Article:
Tocqueville famously wrote L’Ancien Régime et la Révolution to explain Louis Napoléon to the French. But his Correspondance Anglaise makes very clear that he also wrote this history as a way of explaining exactly the same phenomenon to the English—who, if anything, understood it even less. Moreover, he did so not merely or even primarily as a way of interpreting the French to the English, but, at least in part, as a way of explaining the English to themselves. The Ancien Régime was about France but pointed to an English possibility too. For what Tocqueville always called the “world . . . revolution,” first made manifest in France, was, he insisted, weaving its democratic way through English institutions as well. Victorian England, however slowly and imperceptibly, was also in the process of becoming a democracy. Whether it would eventually turn out to be a liberal democracy, he was less sure. The liberalism that it had inherited would be no guarantee for that future state. This was why he not only continued to look to the beacon of America himself, but he now also invited his English correspondents to do the same.

It is impossible to read Tocqueville’s English Correspondence during the last five years of his life without being struck by this profound discontinuity—not in his thought, as such—but rather in the means by which he chose to communicate it and the audience to whom it was principally directed. In this respect, it is important to remember that most Englishmen—Tories especially, but not only Tories—had first read Democracy in America as a critique. Few initially interpreted it as an invitation. Indeed, so common was that negative view that Tocqueville even suggested to Reeve, prior to the appearance of Volume Two, that:

It seems to me that in the translation of the last volume, albeit without wishing to impose your own views on the text, you placed great emphasis on those passages that seemed contrary to democracy, and made little of those which pointed to the injustices of aristocracy.

We tend to forget that it took Mill’s famous review to reverse that trend even partially.

There was something else. Tocqueville’s optimism about America never failed him. Indeed, had he lived, it might—at least temporarily—have come to embarrass him. As late as 1857, he judged the possibility of a Confederate breakaway remote. He continued to think of America because of its administrative decentralization, because of its popular legalism, and because of its enlightened religion: in short, because of its “self-interest, well-understood” as the beacon of liberty for the world. But his English Correspondence also suggests that the grounds of such optimism shifted towards the end of his life. Democracy in America was rooted in a sympathetic understanding of New England. By the mid-1850s, Tocqueville had come to see the merits not just of America’s midwest, but also its far west. Tocqueville’s Correspondance Anglaise reveals, perhaps more still than his American letters, how he already considered California to have become “an exceptional society”: not merely “energetic” but also “assimilative.”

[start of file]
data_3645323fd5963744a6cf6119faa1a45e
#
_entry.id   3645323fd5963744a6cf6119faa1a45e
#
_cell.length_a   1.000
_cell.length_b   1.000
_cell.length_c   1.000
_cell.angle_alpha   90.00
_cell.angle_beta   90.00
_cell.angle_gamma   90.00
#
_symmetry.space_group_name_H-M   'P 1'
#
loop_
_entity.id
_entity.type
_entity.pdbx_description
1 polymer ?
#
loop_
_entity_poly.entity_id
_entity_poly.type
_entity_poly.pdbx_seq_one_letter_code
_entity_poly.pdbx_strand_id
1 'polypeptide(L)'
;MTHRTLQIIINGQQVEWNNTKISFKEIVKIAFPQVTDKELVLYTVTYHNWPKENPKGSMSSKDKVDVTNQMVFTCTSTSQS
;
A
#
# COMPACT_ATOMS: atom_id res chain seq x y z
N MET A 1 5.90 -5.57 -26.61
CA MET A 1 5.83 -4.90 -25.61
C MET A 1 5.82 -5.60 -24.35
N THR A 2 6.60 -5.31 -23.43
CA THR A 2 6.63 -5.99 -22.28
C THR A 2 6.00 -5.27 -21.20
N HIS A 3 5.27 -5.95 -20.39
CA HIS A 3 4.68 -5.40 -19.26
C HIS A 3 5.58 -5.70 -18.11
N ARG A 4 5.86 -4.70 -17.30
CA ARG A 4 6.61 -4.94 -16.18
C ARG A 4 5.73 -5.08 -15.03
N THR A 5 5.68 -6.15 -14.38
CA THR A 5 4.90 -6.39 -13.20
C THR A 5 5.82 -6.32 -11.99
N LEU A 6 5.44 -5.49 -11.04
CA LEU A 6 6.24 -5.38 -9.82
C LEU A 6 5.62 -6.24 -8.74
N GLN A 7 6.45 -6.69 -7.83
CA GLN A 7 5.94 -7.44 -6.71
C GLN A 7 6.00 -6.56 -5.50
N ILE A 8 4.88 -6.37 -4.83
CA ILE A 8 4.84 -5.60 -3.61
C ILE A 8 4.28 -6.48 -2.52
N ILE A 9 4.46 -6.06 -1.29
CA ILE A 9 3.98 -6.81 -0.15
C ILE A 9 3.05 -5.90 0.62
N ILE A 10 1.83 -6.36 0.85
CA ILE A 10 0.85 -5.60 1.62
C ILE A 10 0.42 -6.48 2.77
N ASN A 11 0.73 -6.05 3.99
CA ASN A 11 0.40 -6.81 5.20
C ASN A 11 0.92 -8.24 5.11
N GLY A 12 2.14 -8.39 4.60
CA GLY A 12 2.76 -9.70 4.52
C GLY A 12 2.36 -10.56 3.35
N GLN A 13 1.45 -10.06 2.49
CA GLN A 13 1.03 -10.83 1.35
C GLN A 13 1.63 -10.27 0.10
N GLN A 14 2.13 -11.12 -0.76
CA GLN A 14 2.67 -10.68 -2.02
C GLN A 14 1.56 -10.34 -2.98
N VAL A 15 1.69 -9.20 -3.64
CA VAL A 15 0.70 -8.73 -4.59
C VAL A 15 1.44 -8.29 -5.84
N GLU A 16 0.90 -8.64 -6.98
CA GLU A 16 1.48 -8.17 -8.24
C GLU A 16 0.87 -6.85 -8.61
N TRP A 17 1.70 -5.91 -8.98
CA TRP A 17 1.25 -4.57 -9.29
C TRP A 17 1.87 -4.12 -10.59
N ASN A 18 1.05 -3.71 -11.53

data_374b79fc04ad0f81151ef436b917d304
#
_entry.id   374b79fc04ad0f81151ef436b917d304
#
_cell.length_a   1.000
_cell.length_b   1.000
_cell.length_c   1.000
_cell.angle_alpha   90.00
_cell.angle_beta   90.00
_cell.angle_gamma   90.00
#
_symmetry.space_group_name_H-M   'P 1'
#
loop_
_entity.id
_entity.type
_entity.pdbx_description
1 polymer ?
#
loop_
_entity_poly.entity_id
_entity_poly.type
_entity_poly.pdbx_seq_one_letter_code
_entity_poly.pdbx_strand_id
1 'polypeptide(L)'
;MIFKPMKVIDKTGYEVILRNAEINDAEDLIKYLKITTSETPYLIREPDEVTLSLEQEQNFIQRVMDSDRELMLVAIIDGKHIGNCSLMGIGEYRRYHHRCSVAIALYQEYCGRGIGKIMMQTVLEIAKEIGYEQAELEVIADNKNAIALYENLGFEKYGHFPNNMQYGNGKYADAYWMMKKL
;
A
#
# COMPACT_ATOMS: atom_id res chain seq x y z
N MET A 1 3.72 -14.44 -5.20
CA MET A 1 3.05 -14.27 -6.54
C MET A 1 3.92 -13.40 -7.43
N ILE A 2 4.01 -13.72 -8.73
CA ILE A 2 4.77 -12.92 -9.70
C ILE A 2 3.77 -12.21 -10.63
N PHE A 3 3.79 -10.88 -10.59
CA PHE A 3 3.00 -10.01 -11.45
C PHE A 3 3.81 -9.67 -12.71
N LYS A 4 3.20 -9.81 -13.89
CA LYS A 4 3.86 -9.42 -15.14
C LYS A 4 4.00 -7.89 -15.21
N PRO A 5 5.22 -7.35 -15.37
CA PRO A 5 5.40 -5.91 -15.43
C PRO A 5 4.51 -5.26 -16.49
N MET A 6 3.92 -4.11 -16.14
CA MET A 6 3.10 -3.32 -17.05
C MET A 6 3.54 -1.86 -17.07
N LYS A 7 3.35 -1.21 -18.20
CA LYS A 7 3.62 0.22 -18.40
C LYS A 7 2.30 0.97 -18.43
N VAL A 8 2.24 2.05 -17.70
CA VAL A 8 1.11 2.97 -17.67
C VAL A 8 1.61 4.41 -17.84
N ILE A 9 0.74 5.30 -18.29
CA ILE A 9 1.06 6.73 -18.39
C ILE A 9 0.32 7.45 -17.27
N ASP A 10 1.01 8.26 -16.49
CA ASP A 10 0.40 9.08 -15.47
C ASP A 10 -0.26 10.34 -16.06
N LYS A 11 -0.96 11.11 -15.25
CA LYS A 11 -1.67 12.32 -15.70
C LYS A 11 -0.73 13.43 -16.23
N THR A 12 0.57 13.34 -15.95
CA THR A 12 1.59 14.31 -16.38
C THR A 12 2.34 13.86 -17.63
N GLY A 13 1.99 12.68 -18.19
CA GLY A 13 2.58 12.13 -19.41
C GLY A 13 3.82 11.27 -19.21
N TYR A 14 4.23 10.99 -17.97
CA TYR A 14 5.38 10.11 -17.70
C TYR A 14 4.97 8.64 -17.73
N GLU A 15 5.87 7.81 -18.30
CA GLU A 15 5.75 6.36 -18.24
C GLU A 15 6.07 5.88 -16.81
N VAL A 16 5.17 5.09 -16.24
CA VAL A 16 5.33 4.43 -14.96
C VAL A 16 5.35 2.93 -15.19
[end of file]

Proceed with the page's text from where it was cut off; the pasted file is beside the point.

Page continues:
This was important. In earlier work, he had made particular reference to how homogeneous ethnicity, language, and religion had contributed so much to the stability of the early American republic. That had been America’s fortunate inheritance. Now he increasingly acknowledged America’s astonishing capacity for “absorbing other races,” whether Irish, French, or even German, a capacity made peculiarly manifest in the West, and pointing to another, quite different, dimension of America’s creative potential. This, for Tocqueville, was less a given good than what he now called a regenerative energy. America was not simply the world’s most advanced democracy. It was mankind’s most adaptive regime too. That quality, when allied to political liberty, would, he believed, make it capable of eventually “conquer[ing] the world.”

America was not simply the world’s most advanced democracy. It was mankind’s most adaptive regime too.

In fairness, it should perhaps be noted that these last observations appear in Volume Three of Tocqueville’s Correspondance Anglaise only by fortunate accident. They do not form part of any letter, written to anyone. Rather, they represented remarks, made during the course of a private lunch party, to Henry Stanley, later fifteenth Earl of Derby, and Thomas Babington Macaulay, the famous historian, in July 1857. The response of their Lordships is not recorded.

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This article originally appeared in The New Criterion, Volume 35 Number 3, on page 15